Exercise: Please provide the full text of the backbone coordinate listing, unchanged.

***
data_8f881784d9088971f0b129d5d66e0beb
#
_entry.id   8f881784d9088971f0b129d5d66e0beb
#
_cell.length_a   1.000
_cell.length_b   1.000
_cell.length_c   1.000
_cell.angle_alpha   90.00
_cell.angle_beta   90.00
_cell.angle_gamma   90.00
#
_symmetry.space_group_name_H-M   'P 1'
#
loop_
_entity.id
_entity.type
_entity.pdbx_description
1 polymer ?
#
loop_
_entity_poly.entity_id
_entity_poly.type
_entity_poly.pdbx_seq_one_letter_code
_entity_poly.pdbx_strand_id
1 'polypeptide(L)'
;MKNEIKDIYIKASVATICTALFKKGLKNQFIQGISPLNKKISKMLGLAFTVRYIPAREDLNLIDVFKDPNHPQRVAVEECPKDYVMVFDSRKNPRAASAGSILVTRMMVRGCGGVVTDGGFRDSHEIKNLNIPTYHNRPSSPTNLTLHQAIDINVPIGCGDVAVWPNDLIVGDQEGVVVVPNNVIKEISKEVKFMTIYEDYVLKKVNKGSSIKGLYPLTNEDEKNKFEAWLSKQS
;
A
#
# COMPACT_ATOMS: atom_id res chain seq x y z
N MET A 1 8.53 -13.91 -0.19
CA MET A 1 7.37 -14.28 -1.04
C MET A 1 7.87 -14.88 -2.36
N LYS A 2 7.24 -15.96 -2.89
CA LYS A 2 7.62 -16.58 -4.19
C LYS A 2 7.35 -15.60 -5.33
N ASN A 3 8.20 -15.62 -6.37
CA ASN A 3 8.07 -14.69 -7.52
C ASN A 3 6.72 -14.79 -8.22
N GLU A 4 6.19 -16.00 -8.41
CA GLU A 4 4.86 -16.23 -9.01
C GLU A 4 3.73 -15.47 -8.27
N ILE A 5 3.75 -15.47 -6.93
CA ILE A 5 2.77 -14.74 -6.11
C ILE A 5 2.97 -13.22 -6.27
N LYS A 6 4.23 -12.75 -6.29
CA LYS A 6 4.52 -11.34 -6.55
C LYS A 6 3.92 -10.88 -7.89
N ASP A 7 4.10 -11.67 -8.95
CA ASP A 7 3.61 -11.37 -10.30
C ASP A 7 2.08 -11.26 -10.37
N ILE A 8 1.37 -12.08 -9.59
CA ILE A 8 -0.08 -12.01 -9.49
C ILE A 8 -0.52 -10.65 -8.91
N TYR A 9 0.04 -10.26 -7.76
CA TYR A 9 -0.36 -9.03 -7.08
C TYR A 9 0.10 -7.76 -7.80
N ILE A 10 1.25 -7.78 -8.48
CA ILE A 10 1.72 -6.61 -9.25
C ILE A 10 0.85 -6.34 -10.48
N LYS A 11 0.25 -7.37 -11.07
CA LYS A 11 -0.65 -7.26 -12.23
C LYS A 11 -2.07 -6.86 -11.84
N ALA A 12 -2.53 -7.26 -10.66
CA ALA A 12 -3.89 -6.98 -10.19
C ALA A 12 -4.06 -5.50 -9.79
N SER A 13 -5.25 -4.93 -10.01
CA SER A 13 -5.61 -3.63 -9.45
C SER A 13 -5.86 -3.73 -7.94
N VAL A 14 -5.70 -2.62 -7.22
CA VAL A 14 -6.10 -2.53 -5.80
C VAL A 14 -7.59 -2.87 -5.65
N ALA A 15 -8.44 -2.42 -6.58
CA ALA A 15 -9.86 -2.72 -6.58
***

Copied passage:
data_8f881784d9088971f0b129d5d66e0beb
#
_entry.id   8f881784d9088971f0b129d5d66e0beb
#
_cell.length_a   1.000
_cell.length_b   1.000
_cell.length_c   1.000
_cell.angle_alpha   90.00
_cell.angle_beta   90.00
_cell.angle_gamma   90.00
#
_symmetry.space_group_name_H-M   'P 1'
#
loop_
_entity.id
_entity.type
_entity.pdbx_description
1 polymer ?
#
loop_
_entity_poly.entity_id
_entity_poly.type
_entity_poly.pdbx_seq_one_letter_code
_entity_poly.pdbx_strand_id
1 'polypeptide(L)'
;MKNEIKDIYIKASVATICTALFKKGLKNQFIQGISPLNKKISKMLGLAFTVRYIPAREDLNLIDVFKDPNHPQRVAVEECPKDYVMVFDSRKNPRAASAGSILVTRMMVRGCGGVVTDGGFRDSHEIKNLNIPTYHNRPSSPTNLTLHQAIDINVPIGCGDVAVWPNDLIVGDQEGVVVVPNNVIKEISKEVKFMTIYEDYVLKKVNKGSSIKGLYPLTNEDEKNKFEAWLSKQS
;
A
#
# COMPACT_ATOMS: atom_id res chain seq x y z
N MET A 1 8.53 -13.91 -0.19
CA MET A 1 7.37 -14.28 -1.04
C MET A 1 7.87 -14.88 -2.36
N LYS A 2 7.24 -15.96 -2.89
CA LYS A 2 7.62 -16.58 -4.19
C LYS A 2 7.35 -15.60 -5.33
N ASN A 3 8.20 -15.62 -6.37
CA ASN A 3 8.07 -14.69 -7.52
C ASN A 3 6.72 -14.79 -8.22
N GLU A 4 6.19 -16.00 -8.41
CA GLU A 4 4.86 -16.23 -9.01
C GLU A 4 3.73 -15.47 -8.27
N ILE A 5 3.75 -15.47 -6.93
CA ILE A 5 2.77 -14.74 -6.11
C ILE A 5 2.97 -13.22 -6.27
N LYS A 6 4.23 -12.75 -6.29
CA LYS A 6 4.52 -11.34 -6.55
C LYS A 6 3.92 -10.88 -7.89
N ASP A 7 4.10 -11.67 -8.95
CA ASP A 7 3.61 -11.37 -10.30
C ASP A 7 2.08 -11.26 -10.37
N ILE A 8 1.37 -12.08 -9.59
CA ILE A 8 -0.08 -12.01 -9.49
C ILE A 8 -0.52 -10.65 -8.91
N TYR A 9 0.04 -10.26 -7.76
CA TYR A 9 -0.36 -9.03 -7.08
C TYR A 9 0.10 -7.76 -7.80
N ILE A 10 1.25 -7.78 -8.48
CA ILE A 10 1.72 -6.61 -9.25
C ILE A 10 0.85 -6.34 -10.48
N LYS A 11 0.25 -7.37 -11.07
CA LYS A 11 -0.65 -7.26 -12.23
C LYS A 11 -2.07 -6.86 -11.84
N ALA A 12 -2.53 -7.26 -10.66
CA ALA A 12 -3.89 -6.98 -10.19
C ALA A 12 -4.06 -5.50 -9.79
N SER A 13 -5.25 -4.93 -10.01
CA SER A 13 -5.61 -3.63 -9.45
C SER A 13 -5.86 -3.73 -7.94
N VAL A 14 -5.70 -2.62 -7.22
CA VAL A 14 -6.10 -2.53 -5.80
C VAL A 14 -7.59 -2.87 -5.65
N ALA A 15 -8.44 -2.42 -6.58
CA ALA A 15 -9.86 -2.72 -6.58